IDA Ireland has revealed that it has so far ploughed €191m in investment in financial support for Intel’s Leixlip facilities and has committed to investing a total of €150m to support the construction of Intel’s US$2.1bn Fab 24 chip fabrication facility, the company’s largest outside the US.
An IDA Ireland spokesman told siliconrepublic.com that throughout the company’s decade-long tenure in Leixlip, which began with the construction of its Fab 10 to manufacture Intel 486 microprocessors and motherboards, the development agency has invested some €191m to date, split between capital investment and employment grants.
“We are now paying them grants up to €50m this year for Fab 24 and we are committed to provide Intel with grants totalling more than €150m up to the completion of Fab 24’s construction,” he said.
Intel currently employs more than 3,150 people at the Leixlip operation, with a further 1,000 in permanent employment with long-term subcontractors to Intel. There is also a further 82 people employed at Intel Communications Europe, located in Shannon, Co Clare, which is the product development arm of Intel’s Communications Products Group, dedicated to the design and development of advanced broadband technologies for network access devices. When fully operational, Fab 24 is expected to employ 1,000 people. To date, there are already 300 people assigned to the Fab 24 project.
The IDA spokesman expressed delight and relief at the news in April that the chip giant was to recommence construction of Fab 24, which was halted by the world’s plunge into the worst tech recession in history in 2001.
The projected cost of Fab 24 is US$2bn, of which US$250m was spent by the middle of this year. By the end of this year, the total investment in Leixlip will be US$3.5bn and by 2005 this investment will increase to over US$5bn. Construction employment will grow rapidly to approximately 1,500. The new fab will contain 160,000 sq ft of cleanroom, with slightly more than one million sq ft of space for the total facility.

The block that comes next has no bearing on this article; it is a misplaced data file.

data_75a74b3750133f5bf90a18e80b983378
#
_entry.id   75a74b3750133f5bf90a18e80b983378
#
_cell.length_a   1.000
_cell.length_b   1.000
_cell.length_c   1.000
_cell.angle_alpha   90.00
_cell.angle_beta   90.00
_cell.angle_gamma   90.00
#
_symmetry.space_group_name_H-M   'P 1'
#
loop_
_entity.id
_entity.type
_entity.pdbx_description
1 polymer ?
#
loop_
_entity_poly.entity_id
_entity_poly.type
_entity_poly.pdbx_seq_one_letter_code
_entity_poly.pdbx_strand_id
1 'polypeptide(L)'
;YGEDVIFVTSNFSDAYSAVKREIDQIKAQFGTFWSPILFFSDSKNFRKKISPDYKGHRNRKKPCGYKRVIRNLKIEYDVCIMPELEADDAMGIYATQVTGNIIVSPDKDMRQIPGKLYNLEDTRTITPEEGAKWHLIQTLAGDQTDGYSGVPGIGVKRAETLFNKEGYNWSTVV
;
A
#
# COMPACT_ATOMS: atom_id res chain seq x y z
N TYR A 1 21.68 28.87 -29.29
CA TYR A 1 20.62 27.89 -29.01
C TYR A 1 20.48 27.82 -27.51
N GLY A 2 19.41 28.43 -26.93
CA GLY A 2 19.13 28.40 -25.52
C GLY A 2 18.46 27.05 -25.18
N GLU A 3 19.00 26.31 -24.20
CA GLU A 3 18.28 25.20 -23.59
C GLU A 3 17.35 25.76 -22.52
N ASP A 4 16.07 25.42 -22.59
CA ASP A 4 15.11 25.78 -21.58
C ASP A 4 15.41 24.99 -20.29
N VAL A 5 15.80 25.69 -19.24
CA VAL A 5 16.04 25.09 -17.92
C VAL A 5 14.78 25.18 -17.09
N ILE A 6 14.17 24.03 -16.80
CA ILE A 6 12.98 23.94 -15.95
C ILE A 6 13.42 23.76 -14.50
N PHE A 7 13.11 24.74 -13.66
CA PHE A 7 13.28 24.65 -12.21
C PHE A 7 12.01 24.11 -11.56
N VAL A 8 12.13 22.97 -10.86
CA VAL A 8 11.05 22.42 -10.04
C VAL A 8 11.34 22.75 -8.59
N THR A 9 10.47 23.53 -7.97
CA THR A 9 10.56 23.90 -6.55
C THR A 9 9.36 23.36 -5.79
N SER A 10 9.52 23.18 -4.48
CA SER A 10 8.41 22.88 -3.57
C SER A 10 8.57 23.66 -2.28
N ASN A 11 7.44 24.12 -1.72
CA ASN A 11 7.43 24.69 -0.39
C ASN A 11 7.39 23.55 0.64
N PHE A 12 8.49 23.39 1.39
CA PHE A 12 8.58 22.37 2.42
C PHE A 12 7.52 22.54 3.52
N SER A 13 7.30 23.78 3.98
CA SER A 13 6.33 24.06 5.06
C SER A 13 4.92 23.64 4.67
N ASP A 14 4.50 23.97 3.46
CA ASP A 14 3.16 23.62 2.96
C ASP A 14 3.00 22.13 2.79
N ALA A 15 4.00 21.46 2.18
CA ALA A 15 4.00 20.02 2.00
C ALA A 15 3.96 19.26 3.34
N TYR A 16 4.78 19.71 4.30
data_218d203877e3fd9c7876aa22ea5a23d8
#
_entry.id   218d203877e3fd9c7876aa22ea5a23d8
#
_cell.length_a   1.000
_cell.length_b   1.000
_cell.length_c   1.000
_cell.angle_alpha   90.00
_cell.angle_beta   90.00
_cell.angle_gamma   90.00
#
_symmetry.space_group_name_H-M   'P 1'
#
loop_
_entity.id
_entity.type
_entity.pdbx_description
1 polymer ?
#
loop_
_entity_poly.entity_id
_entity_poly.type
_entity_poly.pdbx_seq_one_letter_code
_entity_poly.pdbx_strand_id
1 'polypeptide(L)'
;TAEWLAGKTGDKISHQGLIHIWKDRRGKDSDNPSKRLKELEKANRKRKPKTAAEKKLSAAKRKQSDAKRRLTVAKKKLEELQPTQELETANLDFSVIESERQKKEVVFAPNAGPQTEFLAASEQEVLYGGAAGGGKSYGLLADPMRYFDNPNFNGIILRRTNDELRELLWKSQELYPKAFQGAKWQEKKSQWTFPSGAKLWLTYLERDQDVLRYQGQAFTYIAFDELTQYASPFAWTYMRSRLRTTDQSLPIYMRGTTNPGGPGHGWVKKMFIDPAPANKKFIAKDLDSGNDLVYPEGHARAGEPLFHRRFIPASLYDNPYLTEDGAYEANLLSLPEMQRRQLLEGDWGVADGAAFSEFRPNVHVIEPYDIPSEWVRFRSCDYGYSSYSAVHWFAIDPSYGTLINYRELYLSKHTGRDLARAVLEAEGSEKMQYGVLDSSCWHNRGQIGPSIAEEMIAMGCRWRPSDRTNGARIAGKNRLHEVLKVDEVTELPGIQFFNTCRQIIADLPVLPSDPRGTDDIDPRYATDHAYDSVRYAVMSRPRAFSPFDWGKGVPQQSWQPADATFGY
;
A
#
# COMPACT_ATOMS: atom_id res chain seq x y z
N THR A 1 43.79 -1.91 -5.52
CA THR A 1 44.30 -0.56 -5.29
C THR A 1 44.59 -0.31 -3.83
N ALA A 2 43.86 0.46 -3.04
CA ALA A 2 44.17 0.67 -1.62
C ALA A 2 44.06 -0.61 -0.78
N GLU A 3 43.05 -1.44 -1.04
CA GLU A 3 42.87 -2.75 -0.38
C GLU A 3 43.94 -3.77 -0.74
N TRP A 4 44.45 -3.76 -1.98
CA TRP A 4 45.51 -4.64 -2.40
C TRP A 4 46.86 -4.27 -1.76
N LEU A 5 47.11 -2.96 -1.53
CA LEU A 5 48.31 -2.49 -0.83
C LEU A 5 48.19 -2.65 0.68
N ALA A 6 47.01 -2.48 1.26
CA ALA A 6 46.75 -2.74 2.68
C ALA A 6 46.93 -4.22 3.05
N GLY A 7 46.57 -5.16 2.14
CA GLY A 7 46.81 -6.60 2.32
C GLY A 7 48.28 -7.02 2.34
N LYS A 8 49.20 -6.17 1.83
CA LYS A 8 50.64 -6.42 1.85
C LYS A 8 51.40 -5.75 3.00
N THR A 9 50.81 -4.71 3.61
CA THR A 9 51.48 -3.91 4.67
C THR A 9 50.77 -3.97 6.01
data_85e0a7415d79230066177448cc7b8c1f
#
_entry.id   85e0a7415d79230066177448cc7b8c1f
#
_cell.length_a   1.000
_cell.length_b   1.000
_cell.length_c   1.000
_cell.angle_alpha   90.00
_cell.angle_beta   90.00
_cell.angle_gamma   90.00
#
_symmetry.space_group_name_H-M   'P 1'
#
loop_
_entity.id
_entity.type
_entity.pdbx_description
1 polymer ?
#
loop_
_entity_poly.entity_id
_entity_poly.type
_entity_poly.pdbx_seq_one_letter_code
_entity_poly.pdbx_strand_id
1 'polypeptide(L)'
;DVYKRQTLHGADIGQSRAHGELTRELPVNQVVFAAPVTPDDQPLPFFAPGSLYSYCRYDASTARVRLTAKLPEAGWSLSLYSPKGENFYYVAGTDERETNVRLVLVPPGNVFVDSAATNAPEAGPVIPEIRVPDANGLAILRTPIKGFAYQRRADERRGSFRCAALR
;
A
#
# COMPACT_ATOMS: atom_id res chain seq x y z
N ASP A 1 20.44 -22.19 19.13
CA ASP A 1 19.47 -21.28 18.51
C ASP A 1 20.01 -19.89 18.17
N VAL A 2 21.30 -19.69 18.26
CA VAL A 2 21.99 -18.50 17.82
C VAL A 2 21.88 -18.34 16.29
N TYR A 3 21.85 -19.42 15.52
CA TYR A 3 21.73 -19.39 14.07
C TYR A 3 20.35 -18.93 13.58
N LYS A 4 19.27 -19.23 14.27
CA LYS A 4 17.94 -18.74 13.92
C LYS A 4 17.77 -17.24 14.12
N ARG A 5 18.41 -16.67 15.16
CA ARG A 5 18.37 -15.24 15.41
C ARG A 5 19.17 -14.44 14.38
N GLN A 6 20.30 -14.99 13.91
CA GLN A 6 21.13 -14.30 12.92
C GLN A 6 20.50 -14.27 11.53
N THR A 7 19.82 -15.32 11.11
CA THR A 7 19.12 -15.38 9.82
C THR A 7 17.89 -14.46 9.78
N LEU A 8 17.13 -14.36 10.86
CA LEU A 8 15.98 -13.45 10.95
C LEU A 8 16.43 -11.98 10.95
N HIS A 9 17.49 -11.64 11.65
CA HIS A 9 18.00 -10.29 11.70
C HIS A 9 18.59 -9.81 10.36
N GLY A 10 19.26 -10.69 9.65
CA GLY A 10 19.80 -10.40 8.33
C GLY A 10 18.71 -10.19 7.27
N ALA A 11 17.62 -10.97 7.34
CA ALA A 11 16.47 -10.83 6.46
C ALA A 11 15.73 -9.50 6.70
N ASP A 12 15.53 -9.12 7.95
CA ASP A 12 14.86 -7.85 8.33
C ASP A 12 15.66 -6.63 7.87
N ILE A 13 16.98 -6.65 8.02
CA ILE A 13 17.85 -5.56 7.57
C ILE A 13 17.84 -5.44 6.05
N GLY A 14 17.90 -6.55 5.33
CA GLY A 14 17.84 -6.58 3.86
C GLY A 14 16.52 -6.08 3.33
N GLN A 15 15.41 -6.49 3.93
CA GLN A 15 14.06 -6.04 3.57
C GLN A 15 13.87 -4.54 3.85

Fab 24 will enable Intel to make an exponential leap into cheaper, faster and more powerful chips that will power everything from personal digital assistants (PDAs), phones and PCs to some of the world’s fastest and most powerful servers and supercomputers. Fab 24 will be prepared for production of chips on 300mm wafers using Intel’s next generation 90-nanometer logic technology in the first half of 2004.
With the new 90 nanometer process technology, Intel is in place to extend its record of introducing a new process generation every two years in adherence with Moore’s Law. Intel researchers have succeeded in building a 52MB chip that is capable of storing 52 million individual bits of information, each containing 330 million transistors on a chip only 109mm in size — smaller than a 10 cent coin. This compares to having 54 million transistors in today’s Pentium 4 chips.
By John Kennedy